The 5 Roses of Jennifer
nytheatre.com review by Alyssa Simon
August 11, 2006
At a time when the world seems more divided than ever along religious and cultural lines, it is a great joy to go to the theatre and see a play that touches on aspects of our common humanity, even if, ironically, the aspects are loneliness and alienation. London-based Monkey See Monkey Do Productions, created by Sabina Cangiano and James Callachan, was formed with the mission to present original plays by international playwrights about human rights and our connections to one another. Their production of The 5 Roses Of Jennifer by Annibale Ruccello fulfills that mission in ways that will have you thinking about its themes, characters, and the actors' marvelous work long after you leave the theatre.
Jennifer, an Italian transvestite, lives in an unnamed ghetto, "the transvestite area," as it's called on the constantly playing radio in her little apartment (much credit goes to set designer Maurizio Vaccaro and lighting designer Melanie Lipka for creating an atmosphere of claustrophobia and being cut off from the rest of the world). She is waiting for a man named Frank. She has only met him once, but has built up an entire fantasy life around him. She prepares every day for his arrival and rescue of her to a life of love and happiness. Due to a fault in the phone system, all calls meant for her neighbors are routed to her. Each time the phone rings, she jumps up to answer, thinking it's Frank. Although it is never the one she really wants to speak to, she keeps the person on the phone for as long as possible, even an obscene harasser, because she is so alone.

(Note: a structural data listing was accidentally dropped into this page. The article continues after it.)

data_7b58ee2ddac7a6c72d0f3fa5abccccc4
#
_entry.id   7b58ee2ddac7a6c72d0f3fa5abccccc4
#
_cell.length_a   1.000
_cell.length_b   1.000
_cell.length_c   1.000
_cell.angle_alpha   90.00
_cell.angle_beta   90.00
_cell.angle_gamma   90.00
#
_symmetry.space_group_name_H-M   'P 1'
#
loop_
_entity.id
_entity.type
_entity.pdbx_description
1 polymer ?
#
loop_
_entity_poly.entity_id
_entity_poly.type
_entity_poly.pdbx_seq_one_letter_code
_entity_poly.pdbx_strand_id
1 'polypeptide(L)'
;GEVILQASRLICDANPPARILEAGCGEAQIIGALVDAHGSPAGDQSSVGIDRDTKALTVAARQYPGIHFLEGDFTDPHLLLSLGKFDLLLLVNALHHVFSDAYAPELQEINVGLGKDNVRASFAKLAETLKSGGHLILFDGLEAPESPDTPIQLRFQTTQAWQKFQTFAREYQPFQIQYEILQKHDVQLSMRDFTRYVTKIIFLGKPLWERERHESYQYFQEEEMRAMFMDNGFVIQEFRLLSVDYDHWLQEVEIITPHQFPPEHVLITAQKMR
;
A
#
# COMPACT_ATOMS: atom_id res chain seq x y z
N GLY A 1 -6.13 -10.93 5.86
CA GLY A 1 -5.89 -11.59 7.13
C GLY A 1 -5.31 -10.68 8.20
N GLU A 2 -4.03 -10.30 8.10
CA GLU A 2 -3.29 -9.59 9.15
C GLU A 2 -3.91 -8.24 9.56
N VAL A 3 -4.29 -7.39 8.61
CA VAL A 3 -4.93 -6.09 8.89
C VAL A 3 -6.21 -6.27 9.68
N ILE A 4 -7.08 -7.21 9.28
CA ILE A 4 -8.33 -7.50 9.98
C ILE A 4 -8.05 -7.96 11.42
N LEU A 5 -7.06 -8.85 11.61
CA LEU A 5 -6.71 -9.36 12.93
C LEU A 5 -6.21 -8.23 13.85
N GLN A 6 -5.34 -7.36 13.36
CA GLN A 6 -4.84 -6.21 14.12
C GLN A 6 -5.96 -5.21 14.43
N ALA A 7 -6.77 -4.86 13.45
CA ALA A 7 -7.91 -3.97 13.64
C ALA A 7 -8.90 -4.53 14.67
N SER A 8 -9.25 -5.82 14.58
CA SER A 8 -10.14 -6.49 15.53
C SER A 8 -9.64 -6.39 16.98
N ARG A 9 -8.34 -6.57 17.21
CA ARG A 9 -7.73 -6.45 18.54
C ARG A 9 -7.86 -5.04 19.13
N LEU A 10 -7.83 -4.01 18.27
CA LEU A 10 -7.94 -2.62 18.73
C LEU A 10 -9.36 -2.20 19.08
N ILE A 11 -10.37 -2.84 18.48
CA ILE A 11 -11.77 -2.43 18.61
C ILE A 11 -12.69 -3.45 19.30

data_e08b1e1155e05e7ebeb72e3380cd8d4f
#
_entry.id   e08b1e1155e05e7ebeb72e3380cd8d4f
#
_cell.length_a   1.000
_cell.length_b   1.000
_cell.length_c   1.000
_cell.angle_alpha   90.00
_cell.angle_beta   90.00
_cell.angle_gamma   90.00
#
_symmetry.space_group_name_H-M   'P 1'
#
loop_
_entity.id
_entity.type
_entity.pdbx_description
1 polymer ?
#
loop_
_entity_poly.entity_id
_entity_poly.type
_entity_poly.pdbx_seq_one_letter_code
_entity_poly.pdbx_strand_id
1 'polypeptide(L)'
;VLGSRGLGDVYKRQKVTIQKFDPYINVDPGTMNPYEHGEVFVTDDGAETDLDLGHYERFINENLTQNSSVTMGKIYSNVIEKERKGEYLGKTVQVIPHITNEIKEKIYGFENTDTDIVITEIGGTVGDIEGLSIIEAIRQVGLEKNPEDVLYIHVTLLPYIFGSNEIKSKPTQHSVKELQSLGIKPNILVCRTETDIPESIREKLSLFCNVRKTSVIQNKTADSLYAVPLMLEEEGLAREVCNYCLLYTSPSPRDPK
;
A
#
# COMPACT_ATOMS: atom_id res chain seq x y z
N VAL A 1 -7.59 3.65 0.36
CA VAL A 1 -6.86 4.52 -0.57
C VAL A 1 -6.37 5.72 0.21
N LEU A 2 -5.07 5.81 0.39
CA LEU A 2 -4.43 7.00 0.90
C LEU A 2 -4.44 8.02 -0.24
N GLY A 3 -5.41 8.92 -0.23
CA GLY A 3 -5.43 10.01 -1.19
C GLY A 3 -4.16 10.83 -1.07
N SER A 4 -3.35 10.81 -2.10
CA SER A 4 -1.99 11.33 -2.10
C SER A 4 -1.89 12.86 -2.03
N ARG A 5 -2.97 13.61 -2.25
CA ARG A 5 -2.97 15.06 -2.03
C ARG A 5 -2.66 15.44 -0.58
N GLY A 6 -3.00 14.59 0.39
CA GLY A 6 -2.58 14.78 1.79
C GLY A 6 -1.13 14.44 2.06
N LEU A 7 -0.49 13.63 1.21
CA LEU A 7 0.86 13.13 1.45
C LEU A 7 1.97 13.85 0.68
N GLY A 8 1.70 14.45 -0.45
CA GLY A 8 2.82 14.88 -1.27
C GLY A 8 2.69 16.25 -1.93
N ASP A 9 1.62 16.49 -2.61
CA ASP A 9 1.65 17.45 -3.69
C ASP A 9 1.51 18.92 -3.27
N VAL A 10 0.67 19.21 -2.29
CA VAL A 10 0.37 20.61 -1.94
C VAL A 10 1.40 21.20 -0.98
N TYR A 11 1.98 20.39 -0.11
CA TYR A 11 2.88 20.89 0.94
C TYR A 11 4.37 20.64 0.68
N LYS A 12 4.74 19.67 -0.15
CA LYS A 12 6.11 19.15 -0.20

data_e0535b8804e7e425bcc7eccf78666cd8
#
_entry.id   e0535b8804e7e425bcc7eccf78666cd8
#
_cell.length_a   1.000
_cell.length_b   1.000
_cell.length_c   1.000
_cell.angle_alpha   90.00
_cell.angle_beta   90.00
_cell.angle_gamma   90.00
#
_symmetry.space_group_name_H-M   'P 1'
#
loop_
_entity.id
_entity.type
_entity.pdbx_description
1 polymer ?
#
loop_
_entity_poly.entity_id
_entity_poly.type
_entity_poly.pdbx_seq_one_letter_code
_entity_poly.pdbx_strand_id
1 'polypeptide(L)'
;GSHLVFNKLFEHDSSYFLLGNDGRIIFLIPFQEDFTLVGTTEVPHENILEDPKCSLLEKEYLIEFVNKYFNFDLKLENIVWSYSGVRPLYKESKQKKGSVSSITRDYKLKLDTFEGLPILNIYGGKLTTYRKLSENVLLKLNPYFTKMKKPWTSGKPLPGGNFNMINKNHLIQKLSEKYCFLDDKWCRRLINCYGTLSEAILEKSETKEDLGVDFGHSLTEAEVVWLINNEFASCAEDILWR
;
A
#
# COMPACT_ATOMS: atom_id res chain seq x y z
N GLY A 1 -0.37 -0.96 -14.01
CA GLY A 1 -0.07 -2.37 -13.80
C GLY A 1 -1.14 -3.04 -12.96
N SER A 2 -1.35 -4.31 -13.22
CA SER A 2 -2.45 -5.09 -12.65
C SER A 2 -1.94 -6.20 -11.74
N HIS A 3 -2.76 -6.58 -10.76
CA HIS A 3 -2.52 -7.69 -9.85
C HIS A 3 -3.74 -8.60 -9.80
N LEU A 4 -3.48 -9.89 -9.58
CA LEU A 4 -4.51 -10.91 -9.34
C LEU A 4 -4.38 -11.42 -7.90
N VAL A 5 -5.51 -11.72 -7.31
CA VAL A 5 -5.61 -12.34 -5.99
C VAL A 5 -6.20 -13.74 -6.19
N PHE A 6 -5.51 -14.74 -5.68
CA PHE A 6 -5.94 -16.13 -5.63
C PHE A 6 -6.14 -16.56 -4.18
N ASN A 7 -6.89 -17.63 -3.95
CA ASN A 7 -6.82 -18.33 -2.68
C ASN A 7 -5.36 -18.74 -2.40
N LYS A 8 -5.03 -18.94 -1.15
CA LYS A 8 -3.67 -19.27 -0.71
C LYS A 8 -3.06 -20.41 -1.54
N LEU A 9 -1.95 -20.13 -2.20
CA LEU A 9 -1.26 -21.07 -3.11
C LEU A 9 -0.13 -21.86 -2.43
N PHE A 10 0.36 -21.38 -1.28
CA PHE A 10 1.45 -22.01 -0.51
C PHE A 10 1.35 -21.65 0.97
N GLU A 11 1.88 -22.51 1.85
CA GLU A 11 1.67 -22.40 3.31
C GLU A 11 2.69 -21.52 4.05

In between the old Italian and American romantic songs on the radio that she sings and dances to by herself, are reports of a maniac killer who is murdering transvestites in the area. We see her react to this and then quickly change the station to another song. When there is a knock at the door, she is elated, thinking that Frank, her knight, has finally arrived. "I knew it, I knew it!", she says. But it is Anne, another transvestite, her neighbor, who comes to ask if someone has called for her and can she wait with Jennifer until he does.
Their conversation together over coffee is one of the play's highlights. It's a fantasy of role-playing straight out of Genet where they discuss their husbands, children, menstrual difficulties, and glamorous vacations. It is heart-breaking and riveting. This meeting leads to the play's ultimate final tragedy which I don't want to give away by revealing.
Gennaro De Masco, as Jennifer, and Francesco Caiazza, who plays Anne, are both superb. De Masco, in costumes beautifully done by Ilaria Di Fiore, looks like the gorgeous love child of Penelope Cruz and Gael Garcia Bernal. He does not take the easy way out by performing as a stereotypical "drag queen." The empathy we feel for Jennifer comes from his portrayal of her as a human being as capable of self-delusion as the rest of us. Her loneliness is real, the world does not accept her, and her attempts to create her own world through fantasy is relatable. Caiazza, as Anne, is just creepy, there is no other way to put it, but wonderfully so with great comic timing. Sabina Cangiano's direction is taut and suspenseful, creating feelings of fascination and unease as the play progresses to its ultimately disturbing and violent conclusion. This is a show not to be missed.